好事近.风定落花深 The Wind Stops to Mock the Fallen Crimsons
The Wind Stops to Mock the Fallen Crimsons
- to the tune of Haoshijin
translated by Julia X. Min
The wind stops to mock the fallen crimson
now piled like snow outside my windows.
I’m bound to memories of spring blossoms
like the fragrance to the bare crabapples.
After all the cheers over wine and songs,
only the swaying lamps now stay to mourn,
until swallowed by gloom and doom,
until cuckoo birds wakes me before dawn.
Other versions for your reference (茅于美 译): https://www.en84.com/dianji/ci/200912/00000886.html
What’s unique about this poem lies in the choice of perspective and moment. Despite being a sentimental poem, it breaks away from the convention of traditional verse on windy description but a still moment after the wind, as if time is suspended for a clearer insight into her mind. Being an anchor poet in literature, she often takes readers’ breath away with originality and subtleness, such as the ci poem “A bit tipsy, I slept with make-up on” (to the tune of Suzhongqing) which chose a withered flower as the subject, as if she’s got the divine power to turn anything into gold. The relationship between dreamy world of the past and the reality is a popular topic during Southern Song Dynasty. Social conflicts in history seems to have initiated great literature without failure. This ci reminds me of Shakespeare’s play Love’s Labour’s Fantasy, a masterpiece on the fantasy of love and social success, and a hot theme throughout the Renaissance.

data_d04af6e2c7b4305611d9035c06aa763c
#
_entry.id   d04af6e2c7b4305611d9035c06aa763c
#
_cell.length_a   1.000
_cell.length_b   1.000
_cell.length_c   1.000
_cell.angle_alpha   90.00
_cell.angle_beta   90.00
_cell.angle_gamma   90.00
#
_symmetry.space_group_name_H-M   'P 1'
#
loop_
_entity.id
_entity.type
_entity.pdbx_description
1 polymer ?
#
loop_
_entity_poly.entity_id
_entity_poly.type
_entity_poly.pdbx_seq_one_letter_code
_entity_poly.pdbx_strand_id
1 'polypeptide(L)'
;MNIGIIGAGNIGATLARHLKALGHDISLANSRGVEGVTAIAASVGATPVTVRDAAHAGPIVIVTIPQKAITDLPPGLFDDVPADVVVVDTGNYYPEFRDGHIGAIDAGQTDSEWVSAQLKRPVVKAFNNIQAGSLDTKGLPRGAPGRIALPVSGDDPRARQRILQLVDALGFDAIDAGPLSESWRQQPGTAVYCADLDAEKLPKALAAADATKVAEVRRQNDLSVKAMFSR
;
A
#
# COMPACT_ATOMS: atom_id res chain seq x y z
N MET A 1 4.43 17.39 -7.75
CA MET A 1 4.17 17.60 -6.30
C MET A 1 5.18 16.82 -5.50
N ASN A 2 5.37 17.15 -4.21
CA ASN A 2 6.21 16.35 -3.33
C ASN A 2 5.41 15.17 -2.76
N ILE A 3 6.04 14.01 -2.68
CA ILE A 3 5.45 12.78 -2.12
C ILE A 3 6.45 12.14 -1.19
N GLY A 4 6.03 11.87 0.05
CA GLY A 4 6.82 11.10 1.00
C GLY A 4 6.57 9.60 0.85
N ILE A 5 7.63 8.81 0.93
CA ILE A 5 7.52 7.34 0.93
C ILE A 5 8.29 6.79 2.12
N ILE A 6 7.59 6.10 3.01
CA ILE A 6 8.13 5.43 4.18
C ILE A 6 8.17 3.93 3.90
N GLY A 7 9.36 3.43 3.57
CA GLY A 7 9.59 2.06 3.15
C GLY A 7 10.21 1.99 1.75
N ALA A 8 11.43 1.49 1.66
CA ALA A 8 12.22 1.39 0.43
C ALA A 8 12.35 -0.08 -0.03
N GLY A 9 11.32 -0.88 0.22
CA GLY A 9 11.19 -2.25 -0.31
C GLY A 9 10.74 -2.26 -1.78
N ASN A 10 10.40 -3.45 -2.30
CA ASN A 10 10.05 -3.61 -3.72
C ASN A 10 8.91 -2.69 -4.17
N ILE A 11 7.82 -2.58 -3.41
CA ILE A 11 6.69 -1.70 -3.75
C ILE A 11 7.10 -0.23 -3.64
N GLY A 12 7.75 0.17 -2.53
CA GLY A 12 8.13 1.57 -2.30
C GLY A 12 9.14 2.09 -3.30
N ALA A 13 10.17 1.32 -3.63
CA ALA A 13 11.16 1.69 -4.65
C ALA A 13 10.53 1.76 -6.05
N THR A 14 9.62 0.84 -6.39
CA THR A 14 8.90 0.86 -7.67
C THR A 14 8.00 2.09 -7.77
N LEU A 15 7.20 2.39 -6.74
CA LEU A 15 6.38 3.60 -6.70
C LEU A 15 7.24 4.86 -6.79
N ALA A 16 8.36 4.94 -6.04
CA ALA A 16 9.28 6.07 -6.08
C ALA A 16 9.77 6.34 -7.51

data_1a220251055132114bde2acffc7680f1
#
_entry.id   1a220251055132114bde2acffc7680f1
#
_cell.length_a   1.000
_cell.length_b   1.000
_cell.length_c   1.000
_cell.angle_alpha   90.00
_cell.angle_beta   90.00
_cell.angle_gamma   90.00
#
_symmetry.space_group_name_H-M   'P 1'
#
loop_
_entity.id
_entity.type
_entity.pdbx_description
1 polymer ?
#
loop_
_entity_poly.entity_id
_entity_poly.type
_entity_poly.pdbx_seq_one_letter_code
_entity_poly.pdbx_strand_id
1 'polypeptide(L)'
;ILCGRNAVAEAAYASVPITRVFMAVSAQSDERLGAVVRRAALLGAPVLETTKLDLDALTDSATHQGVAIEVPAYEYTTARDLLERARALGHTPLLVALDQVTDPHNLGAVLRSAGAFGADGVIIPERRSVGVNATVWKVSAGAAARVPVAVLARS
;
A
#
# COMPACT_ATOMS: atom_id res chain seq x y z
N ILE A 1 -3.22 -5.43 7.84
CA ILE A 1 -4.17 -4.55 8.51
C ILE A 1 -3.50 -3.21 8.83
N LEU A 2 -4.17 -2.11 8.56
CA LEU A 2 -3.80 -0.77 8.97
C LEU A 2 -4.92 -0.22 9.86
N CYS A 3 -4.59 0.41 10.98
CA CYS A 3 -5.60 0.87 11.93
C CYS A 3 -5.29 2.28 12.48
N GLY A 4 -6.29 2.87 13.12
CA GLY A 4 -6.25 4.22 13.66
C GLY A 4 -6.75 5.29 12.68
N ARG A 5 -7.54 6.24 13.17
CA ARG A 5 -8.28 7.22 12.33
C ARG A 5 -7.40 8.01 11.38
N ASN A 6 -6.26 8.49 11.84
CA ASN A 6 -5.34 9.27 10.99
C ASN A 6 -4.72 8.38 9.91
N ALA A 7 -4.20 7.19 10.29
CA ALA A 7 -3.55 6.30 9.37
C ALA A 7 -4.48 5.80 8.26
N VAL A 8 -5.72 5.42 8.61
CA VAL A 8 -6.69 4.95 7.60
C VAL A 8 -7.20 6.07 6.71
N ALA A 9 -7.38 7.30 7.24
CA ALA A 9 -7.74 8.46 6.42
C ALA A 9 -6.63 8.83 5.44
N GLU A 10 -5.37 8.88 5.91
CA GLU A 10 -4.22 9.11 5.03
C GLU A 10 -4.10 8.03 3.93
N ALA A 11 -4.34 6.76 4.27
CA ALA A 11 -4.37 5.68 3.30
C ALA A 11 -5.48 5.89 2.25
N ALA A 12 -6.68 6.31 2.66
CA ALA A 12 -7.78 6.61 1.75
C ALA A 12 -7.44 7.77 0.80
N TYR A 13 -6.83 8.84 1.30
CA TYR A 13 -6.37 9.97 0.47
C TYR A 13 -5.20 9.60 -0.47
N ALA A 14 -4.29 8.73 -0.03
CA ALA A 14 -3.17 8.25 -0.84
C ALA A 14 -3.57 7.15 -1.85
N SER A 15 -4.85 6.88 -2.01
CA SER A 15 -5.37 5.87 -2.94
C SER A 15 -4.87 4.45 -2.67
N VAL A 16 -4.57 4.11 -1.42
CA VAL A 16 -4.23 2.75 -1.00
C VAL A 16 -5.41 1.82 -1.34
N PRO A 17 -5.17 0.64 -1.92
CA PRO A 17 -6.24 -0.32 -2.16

Both the cuckoo bird and the crab-apple flower associate strong juxtaposition of spring joy and love with nostalgic sentiment, like rainbow and dark storm on the same stage, which ultimately lends to irony for a stronger artistic impact. The bird resonate with early spring, vitality, even pilgrimage spirit for a pure and ideal world, such as in To the Cuckoo by William Wordsworth (1770-1850, representative of British Romanticism).